What is different about selling your brand in a multi-brand, brick and mortar store? Is this a good idea for a direct-to-consumer brand that wants to add a brick and mortar option for customers? How does it work?
Today’s guest is Matt Alexander, the co-founder and CEO of Neighborhood Goods, a department store that sells a variety of different brands that fit the store’s guidelines and meet their customers’ needs. In today’s episode, you’ll learn about what led Matt to create a department store and how it works for brands.
Listen in to hear Matt talk about changes to the department store model, why a brick and mortar aspect is important for a brand, and how brands can build a better experience within a department store setting.
Topics Discussed in Today’s Episode:
✔ What Neighborhood Goods sells and how they work
✔ How Matt started Neighborhood Goods
✔ Use cases for brands that work with Matt
✔ Why Matt thinks the department store model needs to change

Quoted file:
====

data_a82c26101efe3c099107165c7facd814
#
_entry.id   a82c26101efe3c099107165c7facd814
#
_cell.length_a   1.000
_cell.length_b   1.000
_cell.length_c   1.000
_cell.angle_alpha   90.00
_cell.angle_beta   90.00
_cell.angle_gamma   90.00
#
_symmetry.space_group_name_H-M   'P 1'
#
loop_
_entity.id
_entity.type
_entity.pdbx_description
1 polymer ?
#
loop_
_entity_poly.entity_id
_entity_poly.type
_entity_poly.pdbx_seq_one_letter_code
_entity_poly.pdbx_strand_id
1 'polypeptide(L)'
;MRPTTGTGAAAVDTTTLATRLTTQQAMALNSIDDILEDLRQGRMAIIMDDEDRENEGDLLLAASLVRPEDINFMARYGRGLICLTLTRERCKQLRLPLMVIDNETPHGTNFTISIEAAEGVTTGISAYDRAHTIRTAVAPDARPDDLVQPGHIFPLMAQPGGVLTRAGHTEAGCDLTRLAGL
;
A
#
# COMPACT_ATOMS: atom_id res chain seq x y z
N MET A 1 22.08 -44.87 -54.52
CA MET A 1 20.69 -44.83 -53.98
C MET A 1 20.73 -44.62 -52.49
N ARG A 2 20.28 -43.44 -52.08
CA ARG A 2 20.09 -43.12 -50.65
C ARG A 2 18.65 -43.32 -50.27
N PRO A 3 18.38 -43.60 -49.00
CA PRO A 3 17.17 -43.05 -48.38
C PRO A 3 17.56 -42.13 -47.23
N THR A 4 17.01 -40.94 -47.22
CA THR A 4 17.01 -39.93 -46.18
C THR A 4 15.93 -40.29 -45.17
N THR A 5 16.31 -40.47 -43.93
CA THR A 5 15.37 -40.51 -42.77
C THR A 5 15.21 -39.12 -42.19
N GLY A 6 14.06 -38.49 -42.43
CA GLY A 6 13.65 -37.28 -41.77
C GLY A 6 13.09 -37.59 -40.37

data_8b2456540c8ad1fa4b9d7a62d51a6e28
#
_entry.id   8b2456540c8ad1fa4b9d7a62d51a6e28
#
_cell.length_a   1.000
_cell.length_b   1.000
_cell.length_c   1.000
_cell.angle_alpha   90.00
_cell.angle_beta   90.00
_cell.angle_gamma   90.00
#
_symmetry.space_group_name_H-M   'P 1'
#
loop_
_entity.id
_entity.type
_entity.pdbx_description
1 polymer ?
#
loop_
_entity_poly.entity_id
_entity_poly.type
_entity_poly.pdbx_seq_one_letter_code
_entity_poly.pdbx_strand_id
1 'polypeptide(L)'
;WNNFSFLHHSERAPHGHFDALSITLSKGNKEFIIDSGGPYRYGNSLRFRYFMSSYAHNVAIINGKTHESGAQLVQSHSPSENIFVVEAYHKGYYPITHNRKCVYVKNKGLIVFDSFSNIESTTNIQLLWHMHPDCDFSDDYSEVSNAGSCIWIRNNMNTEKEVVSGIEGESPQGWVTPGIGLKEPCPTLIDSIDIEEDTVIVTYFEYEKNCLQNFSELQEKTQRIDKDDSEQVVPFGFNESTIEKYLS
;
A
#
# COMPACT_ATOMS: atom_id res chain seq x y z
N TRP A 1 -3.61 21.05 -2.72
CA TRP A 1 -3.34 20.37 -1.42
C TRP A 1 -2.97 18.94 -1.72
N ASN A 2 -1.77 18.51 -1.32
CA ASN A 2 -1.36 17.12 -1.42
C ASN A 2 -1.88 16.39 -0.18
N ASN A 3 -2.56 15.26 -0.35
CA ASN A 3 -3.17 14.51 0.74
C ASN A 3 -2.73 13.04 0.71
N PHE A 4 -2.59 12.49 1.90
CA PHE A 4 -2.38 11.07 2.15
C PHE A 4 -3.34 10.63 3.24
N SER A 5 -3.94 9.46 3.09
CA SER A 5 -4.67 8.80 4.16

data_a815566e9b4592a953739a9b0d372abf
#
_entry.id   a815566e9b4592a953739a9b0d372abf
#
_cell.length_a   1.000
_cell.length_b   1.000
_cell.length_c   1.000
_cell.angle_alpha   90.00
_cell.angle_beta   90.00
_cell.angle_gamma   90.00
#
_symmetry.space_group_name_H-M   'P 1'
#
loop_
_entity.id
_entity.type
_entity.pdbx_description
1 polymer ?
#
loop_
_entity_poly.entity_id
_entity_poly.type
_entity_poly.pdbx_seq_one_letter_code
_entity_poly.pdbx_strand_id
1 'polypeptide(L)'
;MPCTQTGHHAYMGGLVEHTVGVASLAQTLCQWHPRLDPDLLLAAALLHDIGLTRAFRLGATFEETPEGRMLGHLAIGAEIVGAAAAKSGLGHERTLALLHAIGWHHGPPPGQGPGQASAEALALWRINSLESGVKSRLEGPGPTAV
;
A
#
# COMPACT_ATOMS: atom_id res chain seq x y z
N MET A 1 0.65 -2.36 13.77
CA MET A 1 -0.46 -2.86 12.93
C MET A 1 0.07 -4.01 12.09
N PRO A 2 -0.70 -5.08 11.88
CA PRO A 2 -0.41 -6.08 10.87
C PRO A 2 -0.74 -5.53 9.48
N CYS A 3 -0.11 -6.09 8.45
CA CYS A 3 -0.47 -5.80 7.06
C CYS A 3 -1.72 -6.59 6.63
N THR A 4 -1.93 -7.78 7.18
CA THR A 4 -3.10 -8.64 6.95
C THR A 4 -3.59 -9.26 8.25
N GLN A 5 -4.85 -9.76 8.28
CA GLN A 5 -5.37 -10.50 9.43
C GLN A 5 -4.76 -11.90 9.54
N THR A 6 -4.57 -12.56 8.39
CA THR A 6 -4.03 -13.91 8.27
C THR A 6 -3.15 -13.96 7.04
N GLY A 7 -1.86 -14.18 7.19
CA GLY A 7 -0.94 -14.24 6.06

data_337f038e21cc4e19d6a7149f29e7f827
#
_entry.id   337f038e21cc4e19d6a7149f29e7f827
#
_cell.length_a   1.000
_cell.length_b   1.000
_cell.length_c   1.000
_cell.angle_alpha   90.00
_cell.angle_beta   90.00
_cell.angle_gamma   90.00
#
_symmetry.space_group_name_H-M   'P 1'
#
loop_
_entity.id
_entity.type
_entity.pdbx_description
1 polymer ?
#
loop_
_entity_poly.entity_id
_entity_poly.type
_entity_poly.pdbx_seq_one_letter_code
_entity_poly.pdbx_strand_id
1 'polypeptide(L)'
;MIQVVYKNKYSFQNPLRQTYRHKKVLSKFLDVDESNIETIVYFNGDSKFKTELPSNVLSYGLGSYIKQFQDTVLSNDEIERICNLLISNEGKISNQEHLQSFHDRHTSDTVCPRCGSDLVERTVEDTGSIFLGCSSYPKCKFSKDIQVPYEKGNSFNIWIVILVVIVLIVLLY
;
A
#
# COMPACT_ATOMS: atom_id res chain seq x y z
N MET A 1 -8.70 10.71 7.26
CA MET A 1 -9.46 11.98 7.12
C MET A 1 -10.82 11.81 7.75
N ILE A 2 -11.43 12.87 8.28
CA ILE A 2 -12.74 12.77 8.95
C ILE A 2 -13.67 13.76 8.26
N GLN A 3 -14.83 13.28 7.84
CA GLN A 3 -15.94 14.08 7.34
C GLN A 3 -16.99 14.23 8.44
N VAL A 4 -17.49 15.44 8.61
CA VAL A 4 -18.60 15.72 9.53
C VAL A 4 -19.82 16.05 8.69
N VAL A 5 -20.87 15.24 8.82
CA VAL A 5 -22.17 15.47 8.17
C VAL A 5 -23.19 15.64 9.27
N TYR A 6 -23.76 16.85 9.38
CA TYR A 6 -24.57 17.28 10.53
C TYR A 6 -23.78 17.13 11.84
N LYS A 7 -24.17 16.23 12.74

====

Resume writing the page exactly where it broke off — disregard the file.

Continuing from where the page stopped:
✔ Why online retailers are adding brick and mortar concepts to their strategies
✔ Helping brands build experiences within the locations
✔ The formula that makes brands successful in multi-brand stores
✔ Matt’s advice for brands or people trying to get started in brick and mortar
“We’ve avoided enclosed malls and really gravitated much more toward freestanding street-level locations, largely in mixed-use developments.”
“Direct to consumer is really just a title in name only, it’s really just about building a brand.”
“The critical thing for us, I think, is seeing our spaces, is an opportunity to contextualize and socialize these brands and products.”
“I think there is real opportunity to compete and create something Incredibly lasting and sustainable when you’re talking about discovery and some aspects of utility that come with it.”
“I think the critical thing for us is that we sort of exist in this limbo between established and existing stores.”